He knew the procedure was just a first step in a process, but on June 21, Jeff Isom was expecting to be home the same day he had shoulder replacement surgery.
No one was prepared for him to be fighting for his life that evening.
While in the medical-surgical unit at St. Luke’s Nampa readying to go home following the outpatient surgery, Isom began to have trouble breathing. Soon, he lost consciousness — he was in the early stages of cardiac arrest.
It took a dedicated team jumping into action, combined with a patient who bucked the odds, but Isom today is back living his life just as he was on June 20.
“Even now, it’s still a bit of a mystery how it happened, but I’m still here … no matter what went wrong, everyone there (at St. Luke’s) found a way to fix it,” Isom said. “I must have something more to give. I feel blessed.”
Tammy McFarlane was the crisis nurse that day. She had checked on Isom when he had some breathing concerns but was able to get him comfortable as staff continued to monitor him. About an hour later, she got a call from a nurse saying, “We need you up here now.”
McFarlane was just a minute away. She ran up the stairwell, and by then, CPR had already been administered. It was a “code blue.”
“We performed CPR for 30 minutes; we had multiple team members assisting, taking turns,” McFarlane said. “Usually, if you do it that long, the outcome is rarely good. Sometimes, you may only get them back enough for family to say goodbye.”
Ashley McKinley is a nurse in the emergency department. She was part of that rotation, performing chest compressions on Isom. She noted that even in a stressful situation, she was surrounded by a strong team that included McFarlane, respiratory therapy, a hospitalist, fellow RNs and an emergency physician.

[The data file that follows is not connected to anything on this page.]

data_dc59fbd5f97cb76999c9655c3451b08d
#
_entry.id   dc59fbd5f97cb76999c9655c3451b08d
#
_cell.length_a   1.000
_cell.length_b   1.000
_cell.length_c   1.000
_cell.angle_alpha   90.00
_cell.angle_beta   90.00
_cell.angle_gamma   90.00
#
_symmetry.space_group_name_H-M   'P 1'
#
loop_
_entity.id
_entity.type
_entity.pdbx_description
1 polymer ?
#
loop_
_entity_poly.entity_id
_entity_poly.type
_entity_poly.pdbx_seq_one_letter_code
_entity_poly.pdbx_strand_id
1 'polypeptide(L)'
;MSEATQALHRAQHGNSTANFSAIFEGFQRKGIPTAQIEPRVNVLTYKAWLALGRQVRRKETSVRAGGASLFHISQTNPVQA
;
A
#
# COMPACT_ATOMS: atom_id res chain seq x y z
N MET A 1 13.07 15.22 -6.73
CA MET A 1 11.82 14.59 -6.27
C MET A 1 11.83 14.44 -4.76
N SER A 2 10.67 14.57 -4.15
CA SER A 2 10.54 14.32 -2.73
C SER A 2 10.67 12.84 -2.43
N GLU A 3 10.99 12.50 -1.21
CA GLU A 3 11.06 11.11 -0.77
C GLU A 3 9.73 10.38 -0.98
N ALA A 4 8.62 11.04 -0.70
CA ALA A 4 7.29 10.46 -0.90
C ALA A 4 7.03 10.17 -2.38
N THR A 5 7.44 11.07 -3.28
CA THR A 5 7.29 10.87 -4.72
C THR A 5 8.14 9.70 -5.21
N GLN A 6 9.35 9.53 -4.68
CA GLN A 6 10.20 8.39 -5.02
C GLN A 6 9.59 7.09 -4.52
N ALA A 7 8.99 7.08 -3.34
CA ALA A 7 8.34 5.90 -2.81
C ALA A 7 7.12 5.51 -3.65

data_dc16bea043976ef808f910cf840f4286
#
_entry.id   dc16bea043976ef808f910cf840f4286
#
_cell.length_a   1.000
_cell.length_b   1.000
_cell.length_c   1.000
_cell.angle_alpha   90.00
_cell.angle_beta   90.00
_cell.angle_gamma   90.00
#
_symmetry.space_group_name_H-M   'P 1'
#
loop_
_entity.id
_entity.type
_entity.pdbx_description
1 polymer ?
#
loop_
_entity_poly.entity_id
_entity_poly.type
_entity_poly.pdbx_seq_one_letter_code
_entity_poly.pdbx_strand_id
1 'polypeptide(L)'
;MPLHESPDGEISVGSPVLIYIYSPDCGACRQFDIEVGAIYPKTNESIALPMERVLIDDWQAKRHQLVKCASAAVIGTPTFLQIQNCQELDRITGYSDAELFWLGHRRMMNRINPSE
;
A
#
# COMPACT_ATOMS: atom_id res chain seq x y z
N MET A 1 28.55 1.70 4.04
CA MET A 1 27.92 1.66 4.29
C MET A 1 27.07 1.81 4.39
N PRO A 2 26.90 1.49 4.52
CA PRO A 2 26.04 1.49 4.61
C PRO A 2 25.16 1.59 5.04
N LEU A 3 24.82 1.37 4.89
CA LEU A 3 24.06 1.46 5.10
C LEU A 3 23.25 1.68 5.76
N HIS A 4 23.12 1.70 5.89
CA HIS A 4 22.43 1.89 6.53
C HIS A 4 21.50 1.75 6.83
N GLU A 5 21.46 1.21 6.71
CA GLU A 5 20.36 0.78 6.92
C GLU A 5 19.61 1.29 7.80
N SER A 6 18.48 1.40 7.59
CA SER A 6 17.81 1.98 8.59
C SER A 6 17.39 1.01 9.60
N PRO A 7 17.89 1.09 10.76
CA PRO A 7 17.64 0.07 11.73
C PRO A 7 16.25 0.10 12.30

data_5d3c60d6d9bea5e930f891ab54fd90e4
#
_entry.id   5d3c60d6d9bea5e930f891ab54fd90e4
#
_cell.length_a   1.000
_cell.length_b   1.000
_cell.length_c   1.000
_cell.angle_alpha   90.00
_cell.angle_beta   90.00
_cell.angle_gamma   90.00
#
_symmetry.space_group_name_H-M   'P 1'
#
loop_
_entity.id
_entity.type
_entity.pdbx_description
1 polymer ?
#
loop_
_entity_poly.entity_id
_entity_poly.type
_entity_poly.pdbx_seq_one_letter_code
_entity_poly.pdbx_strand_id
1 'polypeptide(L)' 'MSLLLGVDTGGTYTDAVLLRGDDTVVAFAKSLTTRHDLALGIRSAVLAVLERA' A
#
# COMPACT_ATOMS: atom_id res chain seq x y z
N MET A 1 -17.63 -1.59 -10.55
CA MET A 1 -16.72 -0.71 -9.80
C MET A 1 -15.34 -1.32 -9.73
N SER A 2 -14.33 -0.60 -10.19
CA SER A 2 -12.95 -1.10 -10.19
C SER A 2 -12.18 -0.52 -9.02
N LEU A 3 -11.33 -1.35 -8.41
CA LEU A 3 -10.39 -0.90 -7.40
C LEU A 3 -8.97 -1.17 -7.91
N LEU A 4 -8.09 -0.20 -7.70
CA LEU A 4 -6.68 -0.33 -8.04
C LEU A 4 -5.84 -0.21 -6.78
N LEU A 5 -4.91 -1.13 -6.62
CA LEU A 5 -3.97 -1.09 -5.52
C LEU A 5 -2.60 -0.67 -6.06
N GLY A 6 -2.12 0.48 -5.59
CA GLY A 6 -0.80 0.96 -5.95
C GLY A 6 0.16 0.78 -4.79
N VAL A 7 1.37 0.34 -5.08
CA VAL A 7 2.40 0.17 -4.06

“(He) never entered a shockable rhythm so we were relying solely on our quality of CPR and medications,” McKinley said. “Most people don’t understand the amount of force required to do compressions. It’s exhausting physically and mentally.
“It is pretty rare that we bring someone back after coding them for a prolonged period of time like we did Jeff.”
Isom, who was intubated and sedated, naturally doesn’t remember any of what happened. He said when he woke up, he was surrounded by St. Luke’s team members, all of them mentioning how he defied the odds.
Later, he said family and friends were made aware of the slim likelihood he may ever wake again. His children made the difficult decision to remove life support if his prognosis was not good.
But about 16 hours later, McFarlane was back at work and went to the ICU to check in on Isom. To her surprise, he was sitting up, eating and talking.
“I was like, ‘Well, that’s not him, it couldn’t be — we must have lost him overnight,’” she said. “But I checked with the nurse and she was like, ‘That’s him.’ I just said, ‘No way, that doesn’t happen.’ I told him it was remarkable, and he was so thankful.”
A retired coach and teacher, Isom spent approximately a month recovering at St. Luke’s Rehabilitation Hospital in Boise following a few days at the Nampa medical center. He said follow-ups on his heart have shown no major concerns, he had no brain damage since he was oxygenated during the CPR and continues physical therapy for his shoulder.
“I get to keep spoiling my two grandkids,” Isom said with a laugh. “Everyone kept telling me how it was nothing short of miraculous. I wasn’t awake for it, so I just said, ‘thank you,’ to everyone that came into my room!
“I’m just really appreciative of their skills and all of their efforts to let me still be here.”
McFarlane has experienced many code blues in her role and said, “We had an amazing code team, and it was one of the best and well-run codes I’ve participated in quite a long time.”“I’m so proud of our team … to have a situation like that where the patient has that outcome really helps keep you inspired,” McFarlane said. “We were on cloud nine.”
Dave Southorn works in the Communications and Marketing department at St. Luke's.